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On Saturday, President Donald Trump tweeted his latest musings on campaign finance law.
Some of these sentences may be factually correct. One sentence is false, or false by omission, undercutting the reasoning behind the rest of the chief executive’s statement. Where this tweet is incorrect — or misleadingly incomplete — is the sentence: “These are civil cases.”
It is true that some of the figures who oppose Trump were involved in campaign finance violations that resulted in civil cases. The Obama campaign case falls into the category of civil cases.
Contrary to the president’s assertion that these cases are civil, some of these are indeed criminal cases. The crimes to which former Trump attorney and fixer Michael Cohen pleaded guilty fall into the category of criminal cases.
The distinction is significant, and the president likely knew the distinction when he sent this tweet. Whether a campaign finance law violation is criminal or civil depends on a number of factors, not the least of which is the state of mind of the violators.
The Federal Election Campaign Act (FECA) of 1971, regulates the influence of money on politics. The law sets certain limitations and prohibitions: Individual expenditures coordinated with a candidate are limited to $2,700 per election, and corporations are prohibited from making expenditures coordinated with candidates or their committees.
On August 21, 2018, former Trump confidante and personal lawyer Michael Cohen pleaded guilty to campaign finance offenses: causing an unlawful corporate contribution, and making an excessive campaign contribution.
Cohen facilitated $280,000 in payments to be made to silence two women who otherwise planned to speak publicly about their alleged affairs with a presidential candidate, with the intent to influence the 2016 presidential election.
For FECA offenses to be eligible as criminal penalties, the expenditures at issue must “aggregate” to $2,000 or more in a calendar year. Violations involving $25,000 or more are five-year felonies.
The Obama campaign finance law violations involved much higher dollar amounts than the statutory $25,000 criminal threshold. They involved much more than the $280,000 Cohen facilitated. But dollar amounts alone do not determine whether conduct is criminal or civil under the many provisions of the law. The accompanying intent — or lack thereof — can be the driving factor in determining the culpability of the violators.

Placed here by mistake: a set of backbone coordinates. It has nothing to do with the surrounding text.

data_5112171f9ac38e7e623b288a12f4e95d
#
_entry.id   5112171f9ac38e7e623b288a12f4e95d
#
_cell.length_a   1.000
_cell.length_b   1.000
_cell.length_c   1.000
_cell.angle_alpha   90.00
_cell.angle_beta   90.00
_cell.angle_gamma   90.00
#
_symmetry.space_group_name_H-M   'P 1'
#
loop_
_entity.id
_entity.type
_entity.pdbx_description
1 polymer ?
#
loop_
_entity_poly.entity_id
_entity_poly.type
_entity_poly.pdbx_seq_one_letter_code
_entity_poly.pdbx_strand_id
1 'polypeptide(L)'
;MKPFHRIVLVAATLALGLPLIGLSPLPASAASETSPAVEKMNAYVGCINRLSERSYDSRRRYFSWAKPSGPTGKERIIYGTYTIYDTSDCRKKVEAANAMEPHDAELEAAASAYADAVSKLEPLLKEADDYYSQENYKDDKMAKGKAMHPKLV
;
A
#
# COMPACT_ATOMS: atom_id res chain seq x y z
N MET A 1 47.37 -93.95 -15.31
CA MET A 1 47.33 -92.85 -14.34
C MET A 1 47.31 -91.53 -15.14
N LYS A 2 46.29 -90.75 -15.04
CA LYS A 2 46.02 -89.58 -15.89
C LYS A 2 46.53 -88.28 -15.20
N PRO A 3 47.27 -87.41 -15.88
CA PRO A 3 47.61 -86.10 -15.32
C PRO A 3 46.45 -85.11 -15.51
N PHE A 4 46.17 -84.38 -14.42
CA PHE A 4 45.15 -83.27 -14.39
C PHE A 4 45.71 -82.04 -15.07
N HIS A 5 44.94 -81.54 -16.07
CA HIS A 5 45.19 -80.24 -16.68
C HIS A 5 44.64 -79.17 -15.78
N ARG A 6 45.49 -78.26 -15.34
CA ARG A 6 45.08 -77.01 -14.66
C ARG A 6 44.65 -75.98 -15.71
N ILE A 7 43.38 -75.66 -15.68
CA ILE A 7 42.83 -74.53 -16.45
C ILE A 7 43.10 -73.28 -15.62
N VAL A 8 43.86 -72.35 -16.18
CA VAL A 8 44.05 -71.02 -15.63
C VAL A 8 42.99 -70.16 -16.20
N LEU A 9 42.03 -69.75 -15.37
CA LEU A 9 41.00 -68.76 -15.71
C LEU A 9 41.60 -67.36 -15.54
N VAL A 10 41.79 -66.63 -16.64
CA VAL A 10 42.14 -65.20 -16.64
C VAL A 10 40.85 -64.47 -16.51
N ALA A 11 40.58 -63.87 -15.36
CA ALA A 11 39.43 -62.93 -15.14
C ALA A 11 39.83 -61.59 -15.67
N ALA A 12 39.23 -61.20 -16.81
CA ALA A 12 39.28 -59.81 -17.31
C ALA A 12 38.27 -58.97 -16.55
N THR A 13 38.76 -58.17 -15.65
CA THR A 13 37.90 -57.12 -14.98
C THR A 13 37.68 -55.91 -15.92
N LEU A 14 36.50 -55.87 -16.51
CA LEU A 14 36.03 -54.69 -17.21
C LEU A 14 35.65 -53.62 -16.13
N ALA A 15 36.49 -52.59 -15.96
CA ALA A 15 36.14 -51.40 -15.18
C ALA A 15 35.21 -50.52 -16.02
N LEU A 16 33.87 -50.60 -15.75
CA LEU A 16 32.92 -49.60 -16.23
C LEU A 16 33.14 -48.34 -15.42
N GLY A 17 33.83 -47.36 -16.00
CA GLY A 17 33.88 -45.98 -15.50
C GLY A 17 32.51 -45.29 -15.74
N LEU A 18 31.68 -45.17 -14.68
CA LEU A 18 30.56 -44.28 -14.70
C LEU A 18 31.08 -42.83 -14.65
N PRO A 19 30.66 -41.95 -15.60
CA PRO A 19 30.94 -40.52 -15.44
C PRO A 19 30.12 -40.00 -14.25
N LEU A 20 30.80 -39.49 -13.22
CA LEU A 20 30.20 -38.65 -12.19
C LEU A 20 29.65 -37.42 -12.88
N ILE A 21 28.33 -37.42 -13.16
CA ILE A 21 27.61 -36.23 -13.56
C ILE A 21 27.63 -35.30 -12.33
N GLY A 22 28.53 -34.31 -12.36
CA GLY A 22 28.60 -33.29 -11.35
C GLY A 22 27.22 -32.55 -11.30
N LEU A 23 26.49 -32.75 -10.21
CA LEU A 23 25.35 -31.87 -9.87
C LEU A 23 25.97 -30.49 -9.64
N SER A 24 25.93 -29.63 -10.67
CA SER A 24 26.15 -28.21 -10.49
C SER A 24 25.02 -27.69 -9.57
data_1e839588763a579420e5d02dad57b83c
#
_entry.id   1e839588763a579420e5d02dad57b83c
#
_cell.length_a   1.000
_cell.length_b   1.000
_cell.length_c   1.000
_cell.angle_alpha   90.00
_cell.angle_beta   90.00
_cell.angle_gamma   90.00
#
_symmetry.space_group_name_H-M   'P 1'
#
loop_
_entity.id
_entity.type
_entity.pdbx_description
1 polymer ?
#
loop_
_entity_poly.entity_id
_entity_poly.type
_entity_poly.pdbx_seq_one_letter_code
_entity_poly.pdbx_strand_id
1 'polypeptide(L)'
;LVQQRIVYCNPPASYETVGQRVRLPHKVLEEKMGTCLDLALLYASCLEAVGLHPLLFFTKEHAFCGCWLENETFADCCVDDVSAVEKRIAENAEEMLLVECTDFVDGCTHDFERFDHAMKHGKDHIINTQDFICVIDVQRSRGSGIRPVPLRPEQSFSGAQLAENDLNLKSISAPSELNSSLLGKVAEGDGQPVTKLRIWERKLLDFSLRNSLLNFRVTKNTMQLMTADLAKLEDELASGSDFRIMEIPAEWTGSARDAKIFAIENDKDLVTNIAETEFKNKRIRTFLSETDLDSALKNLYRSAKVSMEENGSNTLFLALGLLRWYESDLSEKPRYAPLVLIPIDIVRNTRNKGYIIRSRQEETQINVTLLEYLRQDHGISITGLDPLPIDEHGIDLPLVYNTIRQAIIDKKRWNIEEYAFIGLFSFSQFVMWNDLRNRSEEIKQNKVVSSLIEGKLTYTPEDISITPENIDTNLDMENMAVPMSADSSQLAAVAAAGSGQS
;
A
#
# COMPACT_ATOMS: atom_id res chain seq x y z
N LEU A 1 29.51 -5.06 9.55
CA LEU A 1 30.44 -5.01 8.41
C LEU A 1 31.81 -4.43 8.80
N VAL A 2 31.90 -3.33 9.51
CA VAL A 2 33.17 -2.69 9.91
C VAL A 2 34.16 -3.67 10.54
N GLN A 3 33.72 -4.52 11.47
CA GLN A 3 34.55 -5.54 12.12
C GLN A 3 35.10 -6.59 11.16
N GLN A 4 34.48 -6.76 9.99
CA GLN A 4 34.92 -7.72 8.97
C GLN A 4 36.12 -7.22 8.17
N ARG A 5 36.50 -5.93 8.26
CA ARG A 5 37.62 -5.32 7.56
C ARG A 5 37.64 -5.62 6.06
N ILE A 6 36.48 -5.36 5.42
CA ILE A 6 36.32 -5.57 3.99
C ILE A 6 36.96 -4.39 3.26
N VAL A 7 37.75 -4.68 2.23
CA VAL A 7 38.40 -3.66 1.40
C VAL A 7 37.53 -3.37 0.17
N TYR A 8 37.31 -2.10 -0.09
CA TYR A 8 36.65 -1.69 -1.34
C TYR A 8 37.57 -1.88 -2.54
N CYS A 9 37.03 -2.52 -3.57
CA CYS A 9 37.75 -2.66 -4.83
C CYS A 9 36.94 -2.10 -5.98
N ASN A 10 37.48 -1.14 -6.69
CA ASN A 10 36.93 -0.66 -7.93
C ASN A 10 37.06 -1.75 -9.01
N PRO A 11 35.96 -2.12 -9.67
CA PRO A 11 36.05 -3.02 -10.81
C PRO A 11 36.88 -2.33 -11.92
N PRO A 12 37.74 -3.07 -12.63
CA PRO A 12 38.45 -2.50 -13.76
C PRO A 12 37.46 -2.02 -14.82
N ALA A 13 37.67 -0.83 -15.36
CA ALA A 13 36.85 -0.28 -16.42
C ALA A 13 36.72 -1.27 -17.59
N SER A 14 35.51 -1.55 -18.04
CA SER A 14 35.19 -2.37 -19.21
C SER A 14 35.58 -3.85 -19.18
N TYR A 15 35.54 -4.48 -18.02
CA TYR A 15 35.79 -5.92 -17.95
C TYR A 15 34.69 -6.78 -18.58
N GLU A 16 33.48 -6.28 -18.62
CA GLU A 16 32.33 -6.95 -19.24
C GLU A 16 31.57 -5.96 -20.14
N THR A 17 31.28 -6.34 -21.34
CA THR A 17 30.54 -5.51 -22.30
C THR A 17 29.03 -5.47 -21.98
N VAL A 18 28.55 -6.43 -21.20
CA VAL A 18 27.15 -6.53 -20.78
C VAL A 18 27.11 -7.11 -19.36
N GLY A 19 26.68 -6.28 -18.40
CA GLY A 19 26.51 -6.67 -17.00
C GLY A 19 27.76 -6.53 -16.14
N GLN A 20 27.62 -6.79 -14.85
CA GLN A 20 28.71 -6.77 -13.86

The 2008 Obama campaign was required to file special notices regarding contributions received less than 20 days before the election. Obama for America (OFA), the principal campaign committee for candidate Barack Obama, did not file required 48-hour notices for 1,312 contributions totaling $ 1,972,266 received prior to the general election. The contributions were in fact reported; OFA just failed to do so within 48-hour time frame.
The Obama campaign’s civil infraction resulted in an administrative penalty, primarily because it was deemed inadvertent. Additionally, it was the campaign that committed the bookkeeping and transmission errors — not the candidate himself.
In contrast, the Cohen violations were knowing and willful, as demonstrated by the efforts to conceal the true nature of the expenditures and contributions. In addition, according to Cohen’s statements in federal court, the candidate not only knew about these payments, he directed or ordered them. So then, the truth of Trump’s tweet today emerges. Here's a look at it sentence by sentence:
“Many people currently a part of my opposition, including President Obama & the Dems, have had campaign violations some cases for very large sums of money.”
True, at least as it relates to Obama for America in 2012.
“These are civil cases.”
While the Obama for America case was civil, this statement is ultimately false by omission, because it ignores an entire category of criminal offenses for, e.g., knowing and willful violations of campaign finance law.
"They paid a fine & settled."
This is true, as it relates to Obama for America in 2012.
“I did not commit a campaign violation.”
This remains to be seen. According to Michael Cohen: False.
Parsing Trump’s tweet sentence by sentence, most are actually factually correct. One sentence omits the complete truth. It’s a big omission; one that renders the entire tweet misleading.
Danny Cevallos is an MSNBC legal analyst. Follow @CevallosLaw on Twitter.